The new parish has been great. Ministering in three viable congregations is tiring. How did ministers manage in the days when they were expected to do it all? These congregations are well organised with gifted lay leadership. Mastering the cast hasn't been easy and I'm not sure I have it all straight after six months.

It has been good to be closer to the family. I have been able to look after the two youngest grandies for the day and have them stay over once or twice. I went to see Mary Poppins with my daughter. Great! I've also been able to watch eldest grandson in his footy grand final in Melbourne. I've been able to go to family get-togethers. All this just wasn't possible from the mountains.

I have a cleaning lady who comes every fortnight to vacuum the carpets, mop floors and clean bathrooms. Sometimes she has time to do a bit of extra, more detailed cleaning. She is a pleasure to have in the house and we have discovered a similar liking for books, so have been lending each other books. I have a mowing man who keeps the lawns under control. I have a cooking day around once each month and freeze meals, so I don't need to cook every day and am not tempted to live on take-aways.

I go to the gym three days per week and Floss gets walks from time to time - not as much as she should, but she doesn't mind, as long as we have our snuggle times first thing in the morning and as often as she can during the day. She has a bed in the family room and another in the office, so she follows me back and forth between the two.

Life for the first half of the year was stressful: the second half has not been exciting, but very enjoyable anyway. The week is spent mainly in preparation for Sunday worship in three congregations, with some visiting and meetings. By Sunday the work is done and I go out to play! I'm so glad I believe in a God who likes to play, so worshipping can be fun.

Life for Floss and me is good.

What surprises do you have in store for us in 2011, playful God?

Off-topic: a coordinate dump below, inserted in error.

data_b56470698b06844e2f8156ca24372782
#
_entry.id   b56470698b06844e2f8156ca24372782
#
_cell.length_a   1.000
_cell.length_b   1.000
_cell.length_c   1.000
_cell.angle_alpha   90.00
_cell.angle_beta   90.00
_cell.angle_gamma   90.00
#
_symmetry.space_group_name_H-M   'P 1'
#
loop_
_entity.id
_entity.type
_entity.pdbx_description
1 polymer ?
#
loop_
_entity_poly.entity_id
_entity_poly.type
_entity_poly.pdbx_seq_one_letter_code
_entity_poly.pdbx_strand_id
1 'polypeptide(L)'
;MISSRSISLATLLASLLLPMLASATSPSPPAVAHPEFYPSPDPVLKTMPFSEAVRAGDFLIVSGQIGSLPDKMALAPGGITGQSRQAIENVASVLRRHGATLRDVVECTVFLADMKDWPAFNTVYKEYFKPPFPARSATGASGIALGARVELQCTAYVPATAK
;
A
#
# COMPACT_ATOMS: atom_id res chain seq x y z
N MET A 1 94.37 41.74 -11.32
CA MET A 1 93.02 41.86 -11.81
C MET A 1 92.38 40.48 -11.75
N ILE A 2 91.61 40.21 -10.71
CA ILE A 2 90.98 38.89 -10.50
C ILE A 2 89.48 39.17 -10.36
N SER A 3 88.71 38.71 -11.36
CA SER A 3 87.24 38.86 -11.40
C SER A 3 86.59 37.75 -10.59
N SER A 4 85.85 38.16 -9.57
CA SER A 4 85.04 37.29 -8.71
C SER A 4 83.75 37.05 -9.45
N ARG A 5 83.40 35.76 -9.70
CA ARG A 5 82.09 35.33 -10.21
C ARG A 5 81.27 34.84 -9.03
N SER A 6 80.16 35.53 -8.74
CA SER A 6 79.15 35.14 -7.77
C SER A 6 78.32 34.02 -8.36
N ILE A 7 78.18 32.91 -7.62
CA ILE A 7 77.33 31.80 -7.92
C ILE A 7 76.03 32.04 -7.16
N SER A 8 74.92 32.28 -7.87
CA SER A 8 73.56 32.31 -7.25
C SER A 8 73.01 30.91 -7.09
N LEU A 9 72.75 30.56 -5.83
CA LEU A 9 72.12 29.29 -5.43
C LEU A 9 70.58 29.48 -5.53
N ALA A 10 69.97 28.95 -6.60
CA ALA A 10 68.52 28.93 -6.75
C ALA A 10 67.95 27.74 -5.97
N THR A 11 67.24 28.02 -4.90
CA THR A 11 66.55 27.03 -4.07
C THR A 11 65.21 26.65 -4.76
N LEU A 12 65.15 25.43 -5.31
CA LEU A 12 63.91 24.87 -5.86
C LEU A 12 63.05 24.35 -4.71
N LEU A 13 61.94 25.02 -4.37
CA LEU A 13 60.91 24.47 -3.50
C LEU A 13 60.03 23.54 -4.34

Monday, October 25, 2010

Psalm 13

Catching up a bit on long-overdue bits. Truth is, I lost what I had written and it's taken me since Feb. to find it!
Last January I went to a two week study on Psalms. On the day we looked at Psalm 13 we had some exercises to choose form. I took myself off to a quiet place for my meditation and thought about the psalm in relation to the fires in the Upper Murray area just before Christmas and sitting with a family while their farm burnt. I paraphrased the psalm .

How long, O Lord?
Will you forget forever?
Will you forget this land?

How many times must we bear devastation?
How many times do the elements take over our work
and throw us into desolation?

See our trees.
our frustration
our loss.

We have worked with your land.
We have cared for your earth.
We have tended your stock.

And it is gone
in conflagration.

We look for you in shoots of re-growth.
We trust in your to renew the earth.

Then we can sing your praises.

The same area has since experienced flooding.

Saturday, December 26, 2009

The light of the world is come

So few arrived to worship on Christmas morning and I was relatively pleased with my sermon, so thought I'd post it here in case a few people might read it and enjoy.....

Many years ago I read a story about a travelling missionary in China who was asked by a newly converted lady how she could learn the gospel. The missionary gave her a list of Bible verses to learn, suggesting that she start with the first one and only move on down the list when she knew each verse perfectly. The first verse on the list was the sentence in 1John 4: 16, which begins, God is love, ....... The missionary went on his way. Twelve months later, the missionary returned to the area and asked the lady how she had got on with learning the list of Bible verses. The lady told him she was still learning the first one and she hadn’t yet got it perfectly into her heart or her life and so hadn’t been able to move on down the list. The words of that verse are so familiar to us, that, probably like the missionary himself, we don’t really take them fully into our hearts and lives.

I think it’s the same with the Christmas story.

When I read again the nativity story in Luke’s gospel, I thought, We’ve heard this so often and it’s so familiar, what on earth can be fresh for us in this? So I looked, as I so often do, for a fresh thing that God wants me to know from his word.

Have you ever noticed the huge contrast between the scene out in the fields and the scene at the manger?

Into the ordinary darkness of the night comes a revelation of glory. There’s a weird light all around and a terrifying being appears telling the shepherds not to be afraid! Yeah! Right! They’re human, aren’t they? And they’re probably not what we might call ‘squeaky-clean’ humans. I can imagine all their sins probably flash through their minds. They probably are thinking, ‘Well, this is IT. We’re done for!’ But this awful heavenly being tells them an amazing bit of news. The Messiah has been born! I think it’s a miracle in itself that they took that in. But it seems they did. Gutsy people, these shepherds.